On CBC’s Dragons’ Den, Michele Romanow fields pitches from some of Canada’s most hopeful entrepreneurs. As a serial entrepreneur herself, it’s a job she truly embodies: recognizing opportunity, and knowing how to create something magical.


By Teresa Harris



Michele Romanow isn’t in the business of ‘making it’ — at least not in the traditional sense. An entrepreneur who by the age of 33 already has four businesses under her belt, to Michele, success is not the byproduct of impressive profits, or high-profile acquisitions (although she’s experienced both.) Instead, she lives her life by one compass: opportunity. And while it has taken her career in some unpredictable directions — from a fishery to a regular seat on CBC’s Dragons’ Den — it hasn’t led her astray yet.

Michele launched her first business — an on-campus, zero-consumer-waste café — while studying at Queen’s University. Following its success (the café is still open for business today, 11 years later), Michele and two of her engineering colleagues, Anatoliy Melnichuk and Ryan Marien, spent their last year of undergrad playing one game: “We spent hours trying to come up with the next million dollar idea,” Michele remembers. “Anything and everything was on the table.”

This led to the discovery of an unexpected industry in dire need of disruption: caviar. Due to overfishing, the world’s caviar supply was down by 95%, and even the biggest names in the business were unable to access the seafood delicacy.

“We asked one of the most famous chefs in America why caviar wasn’t on his menu, and he asked if we had any to provide him,” Michelle explains. “We realized then that if a really famous chef couldn’t get the product, no one could. So off we went.” First-hand research informed their  business plan — “The internet is only going to have, at most, 15-20% of the info you actually need,” says Michelle — and after winning a few startup competitions, the team relocated to Evandale, New Brunswick, which had one of the few remaining natural supplies of Atlantic sturgeon, to launch Evandale Caviar.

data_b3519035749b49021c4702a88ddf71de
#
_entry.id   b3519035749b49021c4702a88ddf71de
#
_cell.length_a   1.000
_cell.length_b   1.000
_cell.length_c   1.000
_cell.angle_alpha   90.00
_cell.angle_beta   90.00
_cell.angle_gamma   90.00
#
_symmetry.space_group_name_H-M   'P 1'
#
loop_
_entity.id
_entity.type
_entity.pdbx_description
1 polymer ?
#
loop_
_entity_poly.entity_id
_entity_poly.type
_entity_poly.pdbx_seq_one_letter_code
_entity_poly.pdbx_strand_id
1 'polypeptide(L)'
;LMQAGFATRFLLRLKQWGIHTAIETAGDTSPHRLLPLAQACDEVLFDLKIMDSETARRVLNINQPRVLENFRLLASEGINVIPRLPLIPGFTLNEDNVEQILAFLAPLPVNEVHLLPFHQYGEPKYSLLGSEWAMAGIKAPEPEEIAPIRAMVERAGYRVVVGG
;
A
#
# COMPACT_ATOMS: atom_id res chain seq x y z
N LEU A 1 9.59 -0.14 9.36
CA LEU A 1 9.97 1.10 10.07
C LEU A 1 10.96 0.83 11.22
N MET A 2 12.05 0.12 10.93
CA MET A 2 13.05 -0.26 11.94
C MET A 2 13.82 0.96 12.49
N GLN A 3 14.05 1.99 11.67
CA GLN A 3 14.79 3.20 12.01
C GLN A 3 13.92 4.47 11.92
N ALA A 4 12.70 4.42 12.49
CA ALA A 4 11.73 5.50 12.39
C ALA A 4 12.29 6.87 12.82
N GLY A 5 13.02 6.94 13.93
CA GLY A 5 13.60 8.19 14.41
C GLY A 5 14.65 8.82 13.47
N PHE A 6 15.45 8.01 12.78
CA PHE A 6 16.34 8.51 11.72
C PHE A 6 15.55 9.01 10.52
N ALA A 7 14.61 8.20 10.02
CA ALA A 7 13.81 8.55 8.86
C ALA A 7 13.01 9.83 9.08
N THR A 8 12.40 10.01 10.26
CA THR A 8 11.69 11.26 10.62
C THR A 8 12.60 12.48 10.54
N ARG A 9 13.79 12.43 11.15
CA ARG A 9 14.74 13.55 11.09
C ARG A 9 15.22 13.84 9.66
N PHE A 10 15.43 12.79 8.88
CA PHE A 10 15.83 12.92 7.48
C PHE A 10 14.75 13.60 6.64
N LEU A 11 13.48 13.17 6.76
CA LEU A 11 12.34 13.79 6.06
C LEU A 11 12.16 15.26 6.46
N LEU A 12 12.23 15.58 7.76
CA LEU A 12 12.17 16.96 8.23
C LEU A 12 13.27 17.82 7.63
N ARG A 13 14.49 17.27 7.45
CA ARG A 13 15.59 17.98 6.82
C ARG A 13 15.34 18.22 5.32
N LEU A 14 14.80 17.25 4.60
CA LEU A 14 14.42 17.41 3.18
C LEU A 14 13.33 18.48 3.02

Having never even set foot in a fishing boat before, Michele couldn’t have guessed that her first gig out of school would send her wading through the ocean in rubber boots on Canada’s east coast. And despite the business’s eventual failure, the experience only focused her drive to continue to create and innovate.

“As an entrepreneur, you feel like you’re failing 90% of the time, and succeeding 10% of the time,” she says. “You just gotta keep going, and when something starts to work, it’s magical.”

It didn’t take long for the magic to start happening. After taking a strategy job at Sears in 2011, Michele quickly noticed that the way consumers shopped was shifting. Eager to return to her entrepreneurial roots, she launched Buytopia, a dealfinding site that by 2013 had 2.5 million subscribers and had provided over $100 million in shopper savings.


“As an entrepreneur, you feel like you’re failing 90% of the time, and succeeding 10% of the time. You just gotta keep going, and when something starts to work, it’s magical.”


Her next business, a mobile couponing app called SnapSaves, further capitalized on changing trends in retail shopping by digitizing traditional paper coupons. A huge success, SnapSaves was purchased by Groupon in 2014, and rebranded in the U.S. as Snap by Groupon.

“I always thought that my job as an entrepreneur is to search for great opportunities in places where the markets are broken.” Looking back at her two successful businesses that followed her foray into caviar, it’s clear to see that Michele’s entrepreneurial strategy is disruption. So what does she see as the next industry in need of disruption?